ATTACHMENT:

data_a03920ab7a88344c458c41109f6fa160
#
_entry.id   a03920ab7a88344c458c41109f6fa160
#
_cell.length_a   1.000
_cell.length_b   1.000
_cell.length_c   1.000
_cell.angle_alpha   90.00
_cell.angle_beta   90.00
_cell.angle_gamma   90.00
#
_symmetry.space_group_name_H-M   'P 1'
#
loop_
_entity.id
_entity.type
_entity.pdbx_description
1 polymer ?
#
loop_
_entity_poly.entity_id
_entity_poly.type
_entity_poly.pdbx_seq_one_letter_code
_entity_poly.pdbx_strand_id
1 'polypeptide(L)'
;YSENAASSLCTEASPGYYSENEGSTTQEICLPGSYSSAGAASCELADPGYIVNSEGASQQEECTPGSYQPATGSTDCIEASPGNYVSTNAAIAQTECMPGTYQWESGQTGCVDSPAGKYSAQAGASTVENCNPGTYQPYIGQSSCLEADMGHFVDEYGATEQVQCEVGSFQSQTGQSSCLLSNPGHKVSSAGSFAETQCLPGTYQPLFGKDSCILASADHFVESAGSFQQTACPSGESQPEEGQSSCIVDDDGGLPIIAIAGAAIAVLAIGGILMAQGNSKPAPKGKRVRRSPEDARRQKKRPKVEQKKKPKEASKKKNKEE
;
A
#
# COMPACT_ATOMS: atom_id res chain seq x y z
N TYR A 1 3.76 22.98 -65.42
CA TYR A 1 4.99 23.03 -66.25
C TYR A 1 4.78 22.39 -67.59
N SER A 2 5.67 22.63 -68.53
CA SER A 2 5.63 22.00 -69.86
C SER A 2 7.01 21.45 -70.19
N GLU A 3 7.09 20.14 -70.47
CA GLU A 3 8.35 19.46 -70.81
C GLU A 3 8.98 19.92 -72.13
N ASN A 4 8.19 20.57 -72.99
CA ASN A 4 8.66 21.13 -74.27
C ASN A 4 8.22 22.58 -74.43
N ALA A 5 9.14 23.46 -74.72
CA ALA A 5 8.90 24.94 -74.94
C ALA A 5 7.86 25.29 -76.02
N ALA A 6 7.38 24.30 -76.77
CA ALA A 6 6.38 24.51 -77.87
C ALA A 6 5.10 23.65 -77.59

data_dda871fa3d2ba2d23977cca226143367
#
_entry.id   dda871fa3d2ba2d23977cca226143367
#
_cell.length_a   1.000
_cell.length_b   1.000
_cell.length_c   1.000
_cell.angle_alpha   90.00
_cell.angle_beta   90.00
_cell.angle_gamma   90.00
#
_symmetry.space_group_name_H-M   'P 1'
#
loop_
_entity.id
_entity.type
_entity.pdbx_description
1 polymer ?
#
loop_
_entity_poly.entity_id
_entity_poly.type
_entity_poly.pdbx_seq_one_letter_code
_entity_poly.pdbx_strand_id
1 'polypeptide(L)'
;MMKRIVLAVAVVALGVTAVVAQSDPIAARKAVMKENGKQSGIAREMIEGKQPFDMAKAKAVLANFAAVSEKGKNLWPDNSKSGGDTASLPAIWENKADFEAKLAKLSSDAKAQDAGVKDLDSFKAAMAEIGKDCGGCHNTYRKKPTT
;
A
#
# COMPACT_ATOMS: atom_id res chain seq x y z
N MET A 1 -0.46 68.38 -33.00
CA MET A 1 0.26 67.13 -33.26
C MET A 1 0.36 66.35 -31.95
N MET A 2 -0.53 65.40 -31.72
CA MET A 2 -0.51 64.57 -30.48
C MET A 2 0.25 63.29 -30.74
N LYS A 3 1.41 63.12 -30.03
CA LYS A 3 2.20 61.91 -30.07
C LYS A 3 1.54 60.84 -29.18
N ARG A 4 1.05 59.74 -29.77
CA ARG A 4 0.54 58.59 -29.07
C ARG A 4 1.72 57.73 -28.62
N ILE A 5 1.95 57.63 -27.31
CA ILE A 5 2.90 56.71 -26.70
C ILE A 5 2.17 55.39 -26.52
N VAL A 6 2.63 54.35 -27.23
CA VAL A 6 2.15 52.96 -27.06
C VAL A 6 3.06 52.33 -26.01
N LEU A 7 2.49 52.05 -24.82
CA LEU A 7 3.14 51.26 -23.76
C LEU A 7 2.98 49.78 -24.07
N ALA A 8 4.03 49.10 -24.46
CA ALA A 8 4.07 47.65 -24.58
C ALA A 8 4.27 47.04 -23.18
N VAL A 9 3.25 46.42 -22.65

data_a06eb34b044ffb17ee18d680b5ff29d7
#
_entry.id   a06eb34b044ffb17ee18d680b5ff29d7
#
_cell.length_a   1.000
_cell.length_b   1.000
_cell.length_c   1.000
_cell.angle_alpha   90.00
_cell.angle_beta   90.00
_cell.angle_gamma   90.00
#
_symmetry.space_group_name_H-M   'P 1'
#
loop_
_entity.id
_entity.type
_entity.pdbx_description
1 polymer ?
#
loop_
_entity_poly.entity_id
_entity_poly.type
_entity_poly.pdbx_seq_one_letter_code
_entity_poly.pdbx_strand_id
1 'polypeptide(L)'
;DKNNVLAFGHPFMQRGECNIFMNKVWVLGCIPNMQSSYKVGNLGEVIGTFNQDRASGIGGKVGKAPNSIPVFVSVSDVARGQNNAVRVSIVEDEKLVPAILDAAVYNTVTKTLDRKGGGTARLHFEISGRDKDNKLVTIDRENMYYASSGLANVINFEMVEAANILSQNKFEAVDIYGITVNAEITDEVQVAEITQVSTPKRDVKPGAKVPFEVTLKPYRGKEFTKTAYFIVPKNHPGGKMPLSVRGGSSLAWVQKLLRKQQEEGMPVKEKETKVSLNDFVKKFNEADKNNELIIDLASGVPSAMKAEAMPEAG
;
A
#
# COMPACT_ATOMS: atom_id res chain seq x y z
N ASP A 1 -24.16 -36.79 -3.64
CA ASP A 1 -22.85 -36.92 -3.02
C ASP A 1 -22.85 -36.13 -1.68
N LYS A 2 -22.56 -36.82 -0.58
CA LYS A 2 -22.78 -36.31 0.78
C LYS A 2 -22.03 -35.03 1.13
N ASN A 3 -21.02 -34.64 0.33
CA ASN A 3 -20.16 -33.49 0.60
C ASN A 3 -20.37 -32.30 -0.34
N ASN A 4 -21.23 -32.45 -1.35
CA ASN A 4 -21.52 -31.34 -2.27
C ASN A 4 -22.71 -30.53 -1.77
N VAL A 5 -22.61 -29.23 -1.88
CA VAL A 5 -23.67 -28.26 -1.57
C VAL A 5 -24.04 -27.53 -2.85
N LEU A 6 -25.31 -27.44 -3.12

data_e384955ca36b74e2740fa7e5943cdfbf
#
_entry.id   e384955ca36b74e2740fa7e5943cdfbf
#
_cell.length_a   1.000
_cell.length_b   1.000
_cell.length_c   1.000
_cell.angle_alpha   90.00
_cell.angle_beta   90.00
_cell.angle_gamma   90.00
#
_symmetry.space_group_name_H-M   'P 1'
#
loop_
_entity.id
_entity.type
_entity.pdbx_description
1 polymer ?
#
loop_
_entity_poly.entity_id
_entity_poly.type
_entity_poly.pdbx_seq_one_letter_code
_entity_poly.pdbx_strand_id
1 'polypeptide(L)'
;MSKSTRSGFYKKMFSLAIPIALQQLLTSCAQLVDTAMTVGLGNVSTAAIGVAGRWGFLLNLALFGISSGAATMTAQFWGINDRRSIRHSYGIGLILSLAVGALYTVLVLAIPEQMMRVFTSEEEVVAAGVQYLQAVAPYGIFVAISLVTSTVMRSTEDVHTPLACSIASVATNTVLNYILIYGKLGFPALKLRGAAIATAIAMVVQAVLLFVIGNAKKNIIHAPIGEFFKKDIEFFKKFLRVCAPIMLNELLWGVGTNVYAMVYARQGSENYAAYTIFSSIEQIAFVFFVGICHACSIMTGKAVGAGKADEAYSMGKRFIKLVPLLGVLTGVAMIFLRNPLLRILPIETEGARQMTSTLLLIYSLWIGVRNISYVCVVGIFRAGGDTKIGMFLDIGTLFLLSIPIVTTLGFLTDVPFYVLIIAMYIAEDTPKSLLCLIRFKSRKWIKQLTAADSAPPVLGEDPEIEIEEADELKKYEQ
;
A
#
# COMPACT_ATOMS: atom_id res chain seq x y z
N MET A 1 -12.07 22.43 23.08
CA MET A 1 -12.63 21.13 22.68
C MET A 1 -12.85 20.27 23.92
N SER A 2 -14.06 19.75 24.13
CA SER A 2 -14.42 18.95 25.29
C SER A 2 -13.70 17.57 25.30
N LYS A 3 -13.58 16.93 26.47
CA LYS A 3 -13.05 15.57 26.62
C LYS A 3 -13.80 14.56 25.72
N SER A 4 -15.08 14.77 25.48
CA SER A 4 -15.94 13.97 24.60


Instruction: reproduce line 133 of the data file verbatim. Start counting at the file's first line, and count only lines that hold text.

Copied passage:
# COMPACT_ATOMS: atom_id res chain seq x y z